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A.E. Dick Howard is the White Burkett Miller Professor of Law and Public Affairs at the University of Virginia School of Law. He presents a short history of the Constitution and discusses the Supreme Court’s role in the ongoing debate about the separation of church and state. Professor Howard looks at the way precedents, the changing face of the Court, and evolving social norms have played roles in shaping the interpretation of this fundamental aspect of American government.
Historian Carol Berkin briefly discusses the arguments put forth by Federalists and Anti-Federalists in the state ratification conventions.
The Constitutional Convention in Philadelphia in the summer of 1787 was full of conflict and compromise. Yet as the convention drew to a close, some of the biggest debates were just beginning. According to the Constitution, nine of the thirteen states needed to ratify the document before it could go into effect (although most acknowledged that without the support of all the states, the government would struggle with legitimacy). It would take almost three years for all thirteen states to ratify the Constitution. Some...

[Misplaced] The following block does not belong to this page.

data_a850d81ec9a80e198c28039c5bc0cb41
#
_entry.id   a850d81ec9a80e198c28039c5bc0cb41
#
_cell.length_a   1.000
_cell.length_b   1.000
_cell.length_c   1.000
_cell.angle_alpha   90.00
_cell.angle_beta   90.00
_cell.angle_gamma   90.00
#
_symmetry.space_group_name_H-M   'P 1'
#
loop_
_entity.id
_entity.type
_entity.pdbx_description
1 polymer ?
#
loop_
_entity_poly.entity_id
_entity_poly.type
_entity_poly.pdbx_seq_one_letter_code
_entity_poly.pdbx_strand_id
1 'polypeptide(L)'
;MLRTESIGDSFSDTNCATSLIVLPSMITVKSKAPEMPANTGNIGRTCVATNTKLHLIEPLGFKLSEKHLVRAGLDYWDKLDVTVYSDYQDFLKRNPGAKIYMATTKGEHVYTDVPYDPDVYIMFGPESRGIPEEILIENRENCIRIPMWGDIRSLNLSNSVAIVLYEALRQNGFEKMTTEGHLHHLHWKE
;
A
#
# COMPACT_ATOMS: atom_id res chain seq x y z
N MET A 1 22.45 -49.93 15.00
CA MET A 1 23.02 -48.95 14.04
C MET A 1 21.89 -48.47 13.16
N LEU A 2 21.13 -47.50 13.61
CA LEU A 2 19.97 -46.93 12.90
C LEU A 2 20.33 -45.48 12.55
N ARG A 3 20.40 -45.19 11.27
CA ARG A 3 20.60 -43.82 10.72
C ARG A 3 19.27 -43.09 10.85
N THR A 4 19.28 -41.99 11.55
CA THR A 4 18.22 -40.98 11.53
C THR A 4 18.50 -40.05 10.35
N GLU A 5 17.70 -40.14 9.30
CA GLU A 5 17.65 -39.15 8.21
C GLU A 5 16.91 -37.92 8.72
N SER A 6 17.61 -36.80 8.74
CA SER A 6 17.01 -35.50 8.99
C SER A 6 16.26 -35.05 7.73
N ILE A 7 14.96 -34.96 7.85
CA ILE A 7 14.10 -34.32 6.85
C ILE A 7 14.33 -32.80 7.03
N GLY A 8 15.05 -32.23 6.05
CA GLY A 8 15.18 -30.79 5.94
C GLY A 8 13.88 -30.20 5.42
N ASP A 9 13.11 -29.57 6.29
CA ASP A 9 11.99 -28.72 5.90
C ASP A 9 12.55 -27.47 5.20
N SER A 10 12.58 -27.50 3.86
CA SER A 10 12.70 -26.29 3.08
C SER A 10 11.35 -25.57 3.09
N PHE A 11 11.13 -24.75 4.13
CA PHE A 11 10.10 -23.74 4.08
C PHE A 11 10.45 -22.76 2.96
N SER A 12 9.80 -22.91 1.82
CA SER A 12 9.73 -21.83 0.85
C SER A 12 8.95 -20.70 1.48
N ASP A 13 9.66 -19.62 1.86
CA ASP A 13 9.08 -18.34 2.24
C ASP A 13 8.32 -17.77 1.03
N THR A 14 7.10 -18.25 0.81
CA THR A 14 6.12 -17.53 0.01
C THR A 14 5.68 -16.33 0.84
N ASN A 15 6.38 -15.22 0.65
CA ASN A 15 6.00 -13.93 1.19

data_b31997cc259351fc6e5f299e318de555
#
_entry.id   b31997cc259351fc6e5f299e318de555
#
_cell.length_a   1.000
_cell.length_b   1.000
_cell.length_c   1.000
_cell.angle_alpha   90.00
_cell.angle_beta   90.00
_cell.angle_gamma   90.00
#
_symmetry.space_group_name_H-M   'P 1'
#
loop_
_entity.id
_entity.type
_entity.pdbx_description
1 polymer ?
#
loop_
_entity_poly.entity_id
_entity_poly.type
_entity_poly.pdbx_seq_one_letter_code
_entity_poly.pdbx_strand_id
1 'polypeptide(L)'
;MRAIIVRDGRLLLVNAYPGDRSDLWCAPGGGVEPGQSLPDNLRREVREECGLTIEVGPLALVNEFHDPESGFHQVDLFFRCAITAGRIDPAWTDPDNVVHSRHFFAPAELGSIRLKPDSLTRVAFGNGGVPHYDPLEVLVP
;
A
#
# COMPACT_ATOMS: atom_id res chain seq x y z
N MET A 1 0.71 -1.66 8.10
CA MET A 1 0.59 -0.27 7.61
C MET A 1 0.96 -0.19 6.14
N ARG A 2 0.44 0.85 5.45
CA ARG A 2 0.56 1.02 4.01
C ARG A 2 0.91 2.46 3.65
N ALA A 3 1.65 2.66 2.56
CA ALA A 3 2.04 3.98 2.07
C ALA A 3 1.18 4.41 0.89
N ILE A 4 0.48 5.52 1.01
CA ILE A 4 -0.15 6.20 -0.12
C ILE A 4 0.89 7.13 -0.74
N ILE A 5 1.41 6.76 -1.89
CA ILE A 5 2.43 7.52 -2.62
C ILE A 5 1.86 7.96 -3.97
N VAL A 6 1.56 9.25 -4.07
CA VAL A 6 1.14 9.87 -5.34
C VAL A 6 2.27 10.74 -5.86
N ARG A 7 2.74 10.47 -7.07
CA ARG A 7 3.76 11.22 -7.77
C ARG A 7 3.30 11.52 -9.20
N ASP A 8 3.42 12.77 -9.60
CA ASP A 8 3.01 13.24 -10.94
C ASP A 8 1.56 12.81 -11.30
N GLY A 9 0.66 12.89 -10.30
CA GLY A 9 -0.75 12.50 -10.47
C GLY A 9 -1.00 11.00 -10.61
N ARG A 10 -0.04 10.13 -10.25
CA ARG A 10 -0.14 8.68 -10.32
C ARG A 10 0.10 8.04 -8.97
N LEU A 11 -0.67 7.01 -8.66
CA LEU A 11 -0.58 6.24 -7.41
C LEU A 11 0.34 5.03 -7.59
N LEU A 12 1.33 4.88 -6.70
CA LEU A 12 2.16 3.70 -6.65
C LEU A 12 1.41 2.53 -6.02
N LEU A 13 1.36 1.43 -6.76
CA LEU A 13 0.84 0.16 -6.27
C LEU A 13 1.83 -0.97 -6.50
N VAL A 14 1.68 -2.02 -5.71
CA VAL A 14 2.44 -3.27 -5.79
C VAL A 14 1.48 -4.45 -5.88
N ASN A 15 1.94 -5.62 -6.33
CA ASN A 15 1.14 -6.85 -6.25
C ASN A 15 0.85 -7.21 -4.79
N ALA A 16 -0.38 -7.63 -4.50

This unit is part of Gilder Lehrman’s series of Common Core State Standards–based teaching resources. These units were developed to enable students to understand, summarize, and analyze original texts of historical significance. Through a step-by-step process, students will acquire the skills to analyze any primary or secondary source material.Lesson 1 Objective
Today students will participate as members of a critical thinking group and “read like a detective” in order to analyze the...
Students will be able to:Identify the parts of the Constitution and their purposes Explain the first ten amendments and how they affect people today Describe the rights and responsibilities of American citizens Historical Background